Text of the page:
College students, and their fellow high school, middle school and elementary school colleagues, know all too well what learning away from the classroom and on a computer looks like.
Forced into an atypical learning environment because of the spread of coronavirus, some students are thriving, some are getting by and some are struggling. Sadly, some are doomed because they lack the technologies needed to complete their work.
And all of them could be facing the same situation again in the fall.
The potential for remote learning in the fall will be based on what the coronavirus situation looks like at that time. Predicting what the pandemic will be then is foolish; you’re welcomed to offer a guess, and I’ll watch from the sidelines.
What happens if remote learning gains steam in the U.S. and around the world once the pandemic has passed? For now, at least one government official believes distance learning might have matured and might be viable in the future.
According to the Saudi Gazette, the Saudi education minister is optimistic, based on what he’s seen over the past few weeks.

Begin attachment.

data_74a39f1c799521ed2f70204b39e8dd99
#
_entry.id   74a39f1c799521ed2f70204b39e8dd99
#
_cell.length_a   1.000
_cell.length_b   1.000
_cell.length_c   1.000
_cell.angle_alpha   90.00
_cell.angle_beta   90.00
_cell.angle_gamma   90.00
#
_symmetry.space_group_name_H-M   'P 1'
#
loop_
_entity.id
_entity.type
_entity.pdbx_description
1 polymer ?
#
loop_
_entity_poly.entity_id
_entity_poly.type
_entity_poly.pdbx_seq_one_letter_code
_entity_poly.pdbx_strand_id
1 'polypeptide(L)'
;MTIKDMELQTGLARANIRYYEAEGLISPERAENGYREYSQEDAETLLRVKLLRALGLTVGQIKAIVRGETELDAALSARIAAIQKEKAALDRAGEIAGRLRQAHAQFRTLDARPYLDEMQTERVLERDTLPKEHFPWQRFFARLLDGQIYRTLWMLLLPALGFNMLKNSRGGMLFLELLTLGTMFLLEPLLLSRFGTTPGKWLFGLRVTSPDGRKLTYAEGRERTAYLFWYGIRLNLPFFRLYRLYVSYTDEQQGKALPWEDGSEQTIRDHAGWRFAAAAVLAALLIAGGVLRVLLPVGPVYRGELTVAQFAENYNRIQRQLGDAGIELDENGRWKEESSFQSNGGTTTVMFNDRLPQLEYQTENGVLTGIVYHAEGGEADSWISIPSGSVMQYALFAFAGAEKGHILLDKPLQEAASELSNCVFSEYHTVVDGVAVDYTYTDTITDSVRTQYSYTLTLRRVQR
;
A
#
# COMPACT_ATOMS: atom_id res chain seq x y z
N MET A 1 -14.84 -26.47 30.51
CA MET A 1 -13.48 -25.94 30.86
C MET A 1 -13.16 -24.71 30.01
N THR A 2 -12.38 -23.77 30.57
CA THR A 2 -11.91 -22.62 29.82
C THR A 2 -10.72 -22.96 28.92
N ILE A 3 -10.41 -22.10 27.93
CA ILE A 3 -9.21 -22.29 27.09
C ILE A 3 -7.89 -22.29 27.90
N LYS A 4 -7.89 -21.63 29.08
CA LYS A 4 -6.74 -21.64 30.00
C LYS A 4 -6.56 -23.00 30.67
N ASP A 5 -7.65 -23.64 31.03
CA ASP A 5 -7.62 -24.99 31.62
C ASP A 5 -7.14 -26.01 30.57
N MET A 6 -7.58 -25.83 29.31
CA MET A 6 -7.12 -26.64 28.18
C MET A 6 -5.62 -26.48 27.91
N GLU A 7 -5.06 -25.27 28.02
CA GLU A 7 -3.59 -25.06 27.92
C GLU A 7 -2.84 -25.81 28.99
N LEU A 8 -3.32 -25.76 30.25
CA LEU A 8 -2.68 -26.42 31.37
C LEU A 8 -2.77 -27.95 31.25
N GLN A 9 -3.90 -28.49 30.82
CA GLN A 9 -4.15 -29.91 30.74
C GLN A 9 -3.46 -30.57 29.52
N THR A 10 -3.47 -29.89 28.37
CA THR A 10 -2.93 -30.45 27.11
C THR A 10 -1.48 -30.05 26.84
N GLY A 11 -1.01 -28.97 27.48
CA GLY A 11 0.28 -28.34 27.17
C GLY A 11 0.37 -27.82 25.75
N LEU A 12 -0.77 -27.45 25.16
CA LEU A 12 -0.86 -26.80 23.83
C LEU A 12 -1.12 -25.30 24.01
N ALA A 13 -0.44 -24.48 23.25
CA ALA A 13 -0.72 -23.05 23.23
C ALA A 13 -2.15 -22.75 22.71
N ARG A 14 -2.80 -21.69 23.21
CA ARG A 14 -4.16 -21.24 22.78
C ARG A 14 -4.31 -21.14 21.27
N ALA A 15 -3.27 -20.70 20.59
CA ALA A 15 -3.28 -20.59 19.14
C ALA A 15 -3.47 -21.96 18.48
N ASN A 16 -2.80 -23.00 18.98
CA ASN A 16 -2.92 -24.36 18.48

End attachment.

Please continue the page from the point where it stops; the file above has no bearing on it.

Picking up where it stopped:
“Electronic learning after the coronavirus crisis will not be the same as it was before especially with the accelerated global trend toward e-learning and its technologies as a future option, and not just an alternative during exceptional circumstances,” Al Al-Sheikh was quoted as saying by the Saudi Press Agency.
Even though the minister’s remarks appear to reflect domestic instruction only, it’s not inconceivable to suggest this affinity for remote instruction could extend to colleges and universities. That’s where we in the U.S. need to pay attention: An estimated 60,000 Saudis are studying at a U.S. college or university. That figure could increase if the Kingdom affirms the importance of distance learning. And if colleges and universities opt to price online classes and programs at a lower rate, then the number of students go grow even more.
I’m not suggesting the online college experience compares to its on ground sibling. Nevertheless, if education leaders from countries such as China, India and Saudi Arabia advocate for their students taking an unlimited number of courses via remote delivery, then the number of international students studying at U.S. institutions could grow.